It’s not surprising that the new Mother’s Best 3 disc Box Set from Hank Williams is not getting the kind of attention from the media that last years first edition did.
Last year, you recall, I catalogued the huge list of major media outlets both print and electronic around the world who gave such glowing coverage to ‘The Unreleased Recordings’.
So far the major media outlets have passed over ‘Revealed’. These outlets obviously saw their treatment last year as an endorsement and commendation for the whole planned three release series.
But some bloggers in particular have done a great job of zeroing in on the new release.
One of the most profound statements on Hank Williams I have ever heard ( I say this because it mirrors my own views exactly) comes in the first sentence of Ken Burke’s review in ‘Country Standard Time’. Here it is:
After his death in 1953, Hank Williams, became less a performer than a post-mortem brand name wherein his basic personality as an artist was increasingly downplayed and diminished. This remarkably enjoyable three-CD set, drawn from warmly remastered acetates – featuring occasional surface noise – of the old Mother’s Best radio show, showcases much of that nearly lost essence.
Burke also notes the real drive that you can hear in the up tempo hits that are featured on Disc 1. He can see “rockabilly intentions” in Hanks work which were realized with Elvis later in the decade. The review ends with a statement on Williams’ lasting impact: “Williams’ down home charisma completely renews his star power for modern audiences.”
‘My Kind Of Country’ offers a complete in-depth review by Occasional Hope which allows that this Set may be of more “historical interest” than the ‘Unreleased’. It notes that the ‘Luke the Drifter’ selections on Disc 3 are not all originally by Luke the Drifter. Hope, I think correctly praises the live shows on each disc, but thinks really the wide variety of new unheard material on the ‘Unreleased’ Box set revealed more about Hank Williams artistry than the selections this time around.
Richard Marcus in ‘Leap in The Dark’ gets off a great line ab0ut the gospel songs which he finds disturbing overall: “a look into the darker recesses of Williams’ brain where guilt and fear sit holding hands.”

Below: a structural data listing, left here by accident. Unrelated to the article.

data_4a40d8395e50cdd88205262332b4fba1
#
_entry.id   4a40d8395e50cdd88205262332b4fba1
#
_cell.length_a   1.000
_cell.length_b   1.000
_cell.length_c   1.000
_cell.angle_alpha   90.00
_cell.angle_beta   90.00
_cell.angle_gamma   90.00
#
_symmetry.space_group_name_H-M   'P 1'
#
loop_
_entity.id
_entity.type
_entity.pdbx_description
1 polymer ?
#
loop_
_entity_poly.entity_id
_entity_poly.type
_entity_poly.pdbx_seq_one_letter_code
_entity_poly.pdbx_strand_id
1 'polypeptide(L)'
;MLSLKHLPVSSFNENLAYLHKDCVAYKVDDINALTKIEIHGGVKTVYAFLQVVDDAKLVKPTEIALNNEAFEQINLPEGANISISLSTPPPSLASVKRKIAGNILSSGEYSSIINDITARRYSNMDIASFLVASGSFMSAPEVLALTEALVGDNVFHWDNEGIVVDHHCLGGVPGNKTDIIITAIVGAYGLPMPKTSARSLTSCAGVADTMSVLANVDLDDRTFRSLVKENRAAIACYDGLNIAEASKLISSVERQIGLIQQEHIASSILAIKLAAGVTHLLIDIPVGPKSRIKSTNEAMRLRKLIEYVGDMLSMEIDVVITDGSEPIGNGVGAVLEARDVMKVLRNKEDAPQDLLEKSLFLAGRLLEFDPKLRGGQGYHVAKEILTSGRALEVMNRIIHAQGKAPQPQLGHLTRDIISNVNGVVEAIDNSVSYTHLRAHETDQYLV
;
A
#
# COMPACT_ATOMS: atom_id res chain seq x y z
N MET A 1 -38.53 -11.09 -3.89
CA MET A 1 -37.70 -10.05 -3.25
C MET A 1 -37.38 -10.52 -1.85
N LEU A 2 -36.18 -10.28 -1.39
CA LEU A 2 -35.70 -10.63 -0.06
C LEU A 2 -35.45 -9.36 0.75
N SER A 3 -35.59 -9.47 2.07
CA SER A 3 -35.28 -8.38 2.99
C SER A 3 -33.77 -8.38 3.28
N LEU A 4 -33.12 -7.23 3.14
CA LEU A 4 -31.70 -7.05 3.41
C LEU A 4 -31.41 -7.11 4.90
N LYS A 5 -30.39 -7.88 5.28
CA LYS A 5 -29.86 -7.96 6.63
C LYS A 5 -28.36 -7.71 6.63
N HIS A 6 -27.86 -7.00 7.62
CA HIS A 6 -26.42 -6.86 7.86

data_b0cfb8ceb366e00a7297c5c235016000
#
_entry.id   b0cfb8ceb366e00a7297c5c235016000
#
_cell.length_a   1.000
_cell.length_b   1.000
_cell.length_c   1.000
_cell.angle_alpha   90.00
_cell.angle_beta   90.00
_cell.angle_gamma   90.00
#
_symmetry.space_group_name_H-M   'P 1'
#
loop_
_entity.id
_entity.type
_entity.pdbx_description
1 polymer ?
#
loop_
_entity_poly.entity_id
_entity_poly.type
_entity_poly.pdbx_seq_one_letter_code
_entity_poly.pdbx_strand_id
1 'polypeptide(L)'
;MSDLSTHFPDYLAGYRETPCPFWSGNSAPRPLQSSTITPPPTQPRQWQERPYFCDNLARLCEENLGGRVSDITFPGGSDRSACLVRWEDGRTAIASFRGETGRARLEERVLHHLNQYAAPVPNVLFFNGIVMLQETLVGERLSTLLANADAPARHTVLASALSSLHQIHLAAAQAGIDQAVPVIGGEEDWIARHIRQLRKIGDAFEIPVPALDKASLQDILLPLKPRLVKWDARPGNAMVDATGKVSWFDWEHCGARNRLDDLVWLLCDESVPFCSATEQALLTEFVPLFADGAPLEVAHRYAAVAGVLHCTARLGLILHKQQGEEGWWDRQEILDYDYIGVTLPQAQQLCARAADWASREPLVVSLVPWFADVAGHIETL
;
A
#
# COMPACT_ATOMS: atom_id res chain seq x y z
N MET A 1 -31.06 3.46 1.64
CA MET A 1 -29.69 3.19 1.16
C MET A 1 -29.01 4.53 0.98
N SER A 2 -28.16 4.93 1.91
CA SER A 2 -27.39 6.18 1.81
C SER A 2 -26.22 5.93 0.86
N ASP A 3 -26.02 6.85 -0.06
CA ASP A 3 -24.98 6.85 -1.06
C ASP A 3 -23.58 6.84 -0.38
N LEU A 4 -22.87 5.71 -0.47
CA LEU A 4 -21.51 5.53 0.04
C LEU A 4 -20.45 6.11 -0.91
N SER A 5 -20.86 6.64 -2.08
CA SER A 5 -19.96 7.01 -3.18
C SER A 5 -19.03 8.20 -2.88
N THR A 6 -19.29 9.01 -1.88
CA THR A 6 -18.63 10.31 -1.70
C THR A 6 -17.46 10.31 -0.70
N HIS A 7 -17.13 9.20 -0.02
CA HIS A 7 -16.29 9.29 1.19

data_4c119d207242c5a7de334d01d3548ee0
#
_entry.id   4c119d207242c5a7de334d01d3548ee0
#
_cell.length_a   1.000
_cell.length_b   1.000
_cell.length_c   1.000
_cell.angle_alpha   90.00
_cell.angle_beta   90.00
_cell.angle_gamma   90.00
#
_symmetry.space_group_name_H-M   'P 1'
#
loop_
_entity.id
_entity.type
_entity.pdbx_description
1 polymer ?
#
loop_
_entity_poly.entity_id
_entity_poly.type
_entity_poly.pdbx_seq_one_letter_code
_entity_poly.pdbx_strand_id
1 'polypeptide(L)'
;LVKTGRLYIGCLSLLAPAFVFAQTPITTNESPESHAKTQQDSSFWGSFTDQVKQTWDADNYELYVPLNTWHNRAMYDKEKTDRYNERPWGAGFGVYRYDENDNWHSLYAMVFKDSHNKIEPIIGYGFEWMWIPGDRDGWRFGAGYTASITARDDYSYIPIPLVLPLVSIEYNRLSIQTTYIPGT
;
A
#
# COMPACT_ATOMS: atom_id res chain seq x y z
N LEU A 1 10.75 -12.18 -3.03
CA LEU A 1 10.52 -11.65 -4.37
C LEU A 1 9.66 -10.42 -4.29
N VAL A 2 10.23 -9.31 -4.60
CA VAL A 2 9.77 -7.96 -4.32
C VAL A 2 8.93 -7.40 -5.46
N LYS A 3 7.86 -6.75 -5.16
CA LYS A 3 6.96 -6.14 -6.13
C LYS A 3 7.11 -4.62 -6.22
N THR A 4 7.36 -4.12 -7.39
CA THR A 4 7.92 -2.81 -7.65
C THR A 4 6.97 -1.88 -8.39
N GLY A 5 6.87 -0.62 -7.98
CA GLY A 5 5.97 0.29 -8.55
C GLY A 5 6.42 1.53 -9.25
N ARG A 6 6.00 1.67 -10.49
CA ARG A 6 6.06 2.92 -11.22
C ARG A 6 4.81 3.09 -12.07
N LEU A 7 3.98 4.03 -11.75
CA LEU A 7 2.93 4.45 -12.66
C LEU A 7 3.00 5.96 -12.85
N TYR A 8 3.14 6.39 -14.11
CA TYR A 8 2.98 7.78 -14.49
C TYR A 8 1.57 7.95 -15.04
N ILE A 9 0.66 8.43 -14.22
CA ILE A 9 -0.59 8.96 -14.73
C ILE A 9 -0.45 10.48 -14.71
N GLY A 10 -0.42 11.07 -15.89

There is a short review at the allmusic website. Steve Leggett is really enthusiastic about the new release, ” these long-lost recordings are an absolute treasure simply goes without saying. Hank Williams was country music’s first modern superstar and that all these years later, we are given several hours of Williams performing in an intimate setting just as he was beginning to break across the nation’s radar, is nothing short of a miracle.”
Dan MacIntosh in ‘Roughstock’ expresses some disappointment with Disc 3. I share that concern that the third disc drags a bit with a mixture of vocal and spoken word. In the end MacIntosh gets pretty exuberant:
“Williams, even to this day, is deceptively amazing. He sang simple songs, with simple arrangements, but there is nevertheless great depth to what he recorded. Maybe it was his voice. Perhaps it was how he could distill complicated relationships – whether romantic or spiritual – into words that the common man could easily understand. Whatever the explanation, like a rural magician, you’ll likely find yourself asking, ‘How did he do that?’ after listening to this fine collection. You might also wonder if he ever recorded anything substandard. I’ll wager he never did, and this three-CD set supports such a belief.” Wow you can’t much more positive than that.
Pop Matters has once again reviewed the Hank Williams release from TimeLife. Christel Loar goes right to the core of what we’ve all being saying about these remastered Mother’s Best recordings: “The recordings reveal a personality that is much more lively and filled with humor than one might expect from listening to his most popular songs. Williams tells stories and talks easily about his music and his life as he performs his songs, many of which are alternate arrangements to familiar favorites, and some of which were never performed by Williams outside these studio sessions.”
So far I haven’t seen any reviews of the new album in major newspapers or even minor ones for that matter. If you run across any, please post them in the comments section below.